This is going to be my first post in a series that will describe how I have changed since I admitted I was in a state of depression.
God I still cringe whenever I say I was depressed because I’m still embarrassed about it. I feel like people are going to think less of me or jump to conclusions that something is terribly wrong. One of my business partners admitted he hates seeing me take naps in my car in the middle of the work day; that he remembers doing the same when he worked at a job he hated.
But I don’t hate my job. I don’t hate anything. I’m just changing. I’m in my thirties now and I’m sensing a changing of my goals and ambitions and I’m nervous about it. My taking naps in my car was instinct. Something was pulling me hard away from my computer. It felt like nothing else mattered in the world and retreating to my car for silence was the only thing that I could think of.
It was a respite from stress and piles of responsibilities and obligations to people and projects I cared about. It was a coping mechanism to help me deal with my guilt for not feeling as ambitious to obtain fame and fortune that I used to. I wondered where my drive went? That’s what my partners liked about me, that I was kind of a fame-whore and loved getting recognition and it helped us put our company on the map. I mean, what greater drive than being regarded as a rockstar designer? Or being seen as a leader or founder of a company that does awesome shit?
Ok let me digress for a minute.
Our intentions are never purely about fame or money. It’s not that black and white. Sure, getting big on the Internet, having a lot of Dribbble followers or being featured in a design blog is a motivator, but we all know that we secretly want something more authentic. That’s why we create things to benefit the greater good. At Go Media, we’ve always built things that were based on passion and providing real value. But at the same time we’re trying to make our products popular and profitable. It is always a mix between what we want and what our customers want.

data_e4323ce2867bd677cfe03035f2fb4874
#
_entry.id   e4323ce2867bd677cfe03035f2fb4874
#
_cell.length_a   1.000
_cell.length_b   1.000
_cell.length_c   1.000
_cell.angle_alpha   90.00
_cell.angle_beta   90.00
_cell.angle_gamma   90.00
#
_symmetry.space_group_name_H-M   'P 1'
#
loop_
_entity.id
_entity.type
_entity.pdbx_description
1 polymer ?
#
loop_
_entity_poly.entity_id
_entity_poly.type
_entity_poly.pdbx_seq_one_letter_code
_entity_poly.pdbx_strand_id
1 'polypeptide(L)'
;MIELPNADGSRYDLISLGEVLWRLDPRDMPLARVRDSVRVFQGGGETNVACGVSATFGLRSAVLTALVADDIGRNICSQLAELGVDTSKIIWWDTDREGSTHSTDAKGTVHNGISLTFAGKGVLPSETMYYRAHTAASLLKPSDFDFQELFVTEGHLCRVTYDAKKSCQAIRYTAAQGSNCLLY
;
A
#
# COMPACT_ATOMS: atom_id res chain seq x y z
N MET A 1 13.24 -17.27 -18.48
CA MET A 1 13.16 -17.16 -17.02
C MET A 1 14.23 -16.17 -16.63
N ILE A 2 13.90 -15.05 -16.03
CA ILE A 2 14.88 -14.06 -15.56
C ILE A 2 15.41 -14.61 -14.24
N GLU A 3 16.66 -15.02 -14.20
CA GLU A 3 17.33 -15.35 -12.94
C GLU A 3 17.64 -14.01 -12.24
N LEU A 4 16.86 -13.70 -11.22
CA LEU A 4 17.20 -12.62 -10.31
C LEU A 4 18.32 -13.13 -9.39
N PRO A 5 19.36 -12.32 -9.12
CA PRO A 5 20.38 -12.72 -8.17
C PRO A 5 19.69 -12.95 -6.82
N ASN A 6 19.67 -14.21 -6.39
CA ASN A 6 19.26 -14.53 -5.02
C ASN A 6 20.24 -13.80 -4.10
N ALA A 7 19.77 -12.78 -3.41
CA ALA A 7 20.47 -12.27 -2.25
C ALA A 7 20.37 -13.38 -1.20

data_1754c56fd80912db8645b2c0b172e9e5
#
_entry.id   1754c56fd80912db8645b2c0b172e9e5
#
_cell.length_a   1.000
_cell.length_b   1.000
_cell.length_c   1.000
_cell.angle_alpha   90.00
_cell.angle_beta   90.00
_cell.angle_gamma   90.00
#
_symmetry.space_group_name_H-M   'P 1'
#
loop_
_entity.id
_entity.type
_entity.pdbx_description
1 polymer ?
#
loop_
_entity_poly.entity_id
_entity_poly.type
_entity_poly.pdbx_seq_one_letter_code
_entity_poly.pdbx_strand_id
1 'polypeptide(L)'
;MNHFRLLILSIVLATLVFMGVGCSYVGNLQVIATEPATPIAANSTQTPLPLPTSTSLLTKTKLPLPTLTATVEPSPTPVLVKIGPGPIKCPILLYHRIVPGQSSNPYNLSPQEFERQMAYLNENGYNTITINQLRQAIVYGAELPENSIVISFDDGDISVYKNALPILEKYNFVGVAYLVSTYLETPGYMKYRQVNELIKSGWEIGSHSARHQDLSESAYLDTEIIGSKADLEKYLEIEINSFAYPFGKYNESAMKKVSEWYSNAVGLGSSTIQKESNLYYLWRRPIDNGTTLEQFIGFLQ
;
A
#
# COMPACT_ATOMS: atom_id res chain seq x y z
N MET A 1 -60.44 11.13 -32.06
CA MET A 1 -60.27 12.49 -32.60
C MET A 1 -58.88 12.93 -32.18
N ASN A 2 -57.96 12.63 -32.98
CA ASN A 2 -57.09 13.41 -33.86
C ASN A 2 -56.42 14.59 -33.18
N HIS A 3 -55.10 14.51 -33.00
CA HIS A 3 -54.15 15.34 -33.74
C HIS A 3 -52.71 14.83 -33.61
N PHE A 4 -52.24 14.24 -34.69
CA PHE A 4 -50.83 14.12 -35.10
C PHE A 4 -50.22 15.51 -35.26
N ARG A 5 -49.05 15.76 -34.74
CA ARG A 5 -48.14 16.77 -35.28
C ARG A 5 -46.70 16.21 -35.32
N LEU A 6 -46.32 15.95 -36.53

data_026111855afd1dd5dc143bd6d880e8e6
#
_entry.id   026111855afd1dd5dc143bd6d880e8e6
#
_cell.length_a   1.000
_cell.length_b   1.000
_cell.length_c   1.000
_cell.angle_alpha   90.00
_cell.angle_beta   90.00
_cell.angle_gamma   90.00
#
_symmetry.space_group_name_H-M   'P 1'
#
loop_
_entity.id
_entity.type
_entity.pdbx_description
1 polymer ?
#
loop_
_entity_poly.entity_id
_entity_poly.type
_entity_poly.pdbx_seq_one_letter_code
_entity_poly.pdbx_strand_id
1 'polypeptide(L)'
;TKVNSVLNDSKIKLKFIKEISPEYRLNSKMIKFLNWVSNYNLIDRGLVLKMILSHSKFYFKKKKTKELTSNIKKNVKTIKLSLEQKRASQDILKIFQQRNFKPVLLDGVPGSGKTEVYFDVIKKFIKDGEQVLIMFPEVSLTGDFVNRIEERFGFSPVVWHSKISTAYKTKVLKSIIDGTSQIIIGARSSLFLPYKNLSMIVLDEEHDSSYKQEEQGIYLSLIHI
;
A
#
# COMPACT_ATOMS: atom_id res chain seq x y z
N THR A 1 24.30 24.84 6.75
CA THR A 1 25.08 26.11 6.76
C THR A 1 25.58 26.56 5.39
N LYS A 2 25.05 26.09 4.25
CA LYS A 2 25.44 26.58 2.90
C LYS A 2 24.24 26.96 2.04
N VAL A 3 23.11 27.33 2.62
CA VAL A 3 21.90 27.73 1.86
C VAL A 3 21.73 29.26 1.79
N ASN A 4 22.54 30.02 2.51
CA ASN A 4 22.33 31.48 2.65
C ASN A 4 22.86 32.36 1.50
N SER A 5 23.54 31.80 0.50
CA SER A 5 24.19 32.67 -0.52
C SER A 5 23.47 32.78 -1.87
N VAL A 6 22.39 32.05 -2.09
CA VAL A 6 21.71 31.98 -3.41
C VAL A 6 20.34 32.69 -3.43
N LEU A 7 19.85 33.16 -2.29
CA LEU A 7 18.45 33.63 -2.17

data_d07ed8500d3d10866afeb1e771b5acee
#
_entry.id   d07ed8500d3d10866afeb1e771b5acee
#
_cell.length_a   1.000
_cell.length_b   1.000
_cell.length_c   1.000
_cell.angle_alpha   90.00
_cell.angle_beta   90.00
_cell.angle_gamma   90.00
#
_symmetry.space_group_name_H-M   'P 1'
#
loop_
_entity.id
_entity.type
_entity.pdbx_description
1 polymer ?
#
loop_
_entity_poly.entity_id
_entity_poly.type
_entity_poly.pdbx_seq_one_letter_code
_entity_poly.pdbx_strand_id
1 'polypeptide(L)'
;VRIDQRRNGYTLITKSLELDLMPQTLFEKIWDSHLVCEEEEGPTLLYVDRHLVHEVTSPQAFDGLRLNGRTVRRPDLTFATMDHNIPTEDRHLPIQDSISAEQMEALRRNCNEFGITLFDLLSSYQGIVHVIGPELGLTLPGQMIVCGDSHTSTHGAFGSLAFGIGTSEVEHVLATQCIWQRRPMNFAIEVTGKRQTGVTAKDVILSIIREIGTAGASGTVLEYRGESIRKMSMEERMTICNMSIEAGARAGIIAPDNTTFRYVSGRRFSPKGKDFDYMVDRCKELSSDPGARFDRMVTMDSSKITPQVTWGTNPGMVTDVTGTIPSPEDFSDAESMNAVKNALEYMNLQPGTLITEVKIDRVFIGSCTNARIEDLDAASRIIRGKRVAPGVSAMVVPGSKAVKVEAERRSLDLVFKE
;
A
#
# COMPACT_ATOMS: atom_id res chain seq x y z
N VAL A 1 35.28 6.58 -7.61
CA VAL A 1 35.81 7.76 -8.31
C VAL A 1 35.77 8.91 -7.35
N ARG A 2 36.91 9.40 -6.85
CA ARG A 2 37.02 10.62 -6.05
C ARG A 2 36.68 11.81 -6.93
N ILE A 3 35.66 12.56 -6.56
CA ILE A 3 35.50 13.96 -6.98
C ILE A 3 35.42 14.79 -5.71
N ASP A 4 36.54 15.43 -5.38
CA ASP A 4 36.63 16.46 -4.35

Back to my point, the naps in my car became meditation practices to deal with the constant noise and voices in my head. I just needed silence. I have since learned the power of silence, but I will get to that in a new post.
What did depression feel like?
How did I know it wasn’t just the usual ups and downs of life? (I disagree that life requires constant ups and downs, but that’s a future post). How did I know I was depressed? Things that used to make me excited no longer were. I felt resistance to my responsibilities at work and felt a strong desire to leave and be alone. I was having a hard time recognizing the good in front of me.
Despite getting positive comments and reviews on the stuff I’ve made I couldn’t see it. We’ve all been there. That one negative comment out of a hundred would wreck my day. Heck, I couldn’t resist dwelling on it for weeks! All I could think about was how stressful planning WMC Fest was (not to mention my roles as partner at Go Media). All I could think about was trying to finally be profitable at the end of the year without sacrificing my ideals. Some would call that fear of “selling out.”
I was very drawn to the concept of meditation, yet I couldn’t stick to the habit; the same for exercise. After doing it for a while, I just didn’t care anymore. Once I started feeling better, I would stop. Then sure enough, anxiety, fear, and worry would come flooding back and I’d would wonder what the heck is wrong with me. I will talk about habits in an upcoming post; and how to deal with those negative voices in your head.
Something has clicked in the past month that has me feeling hopeful and inspired, yet scared and confused. I’ve been doing some soul searching and what I am finding is terrifying but also liberating. I strongly feel that I am onto something very positive in my life but I’m not sure how to handle it. I believe those answers will come to me over time.
Six months ago I started monitoring my moods and emotions on a daily basis. I didn’t know it at the time, but I now realize that it was this simple habit turned me onto the concept of awareness. Something we lose when all we think about is our to do list and our obligations. There is never enough time in the day, right?
In my next post I’ll dive deeper into what has happened the past six months. I will retrace my steps and link to just about every article, book, app, or resource that got me here. It felt like the time you listened to a band that blew your mind and opened you up to an entire new genre of music that you never knew existed. It’s exhilarating.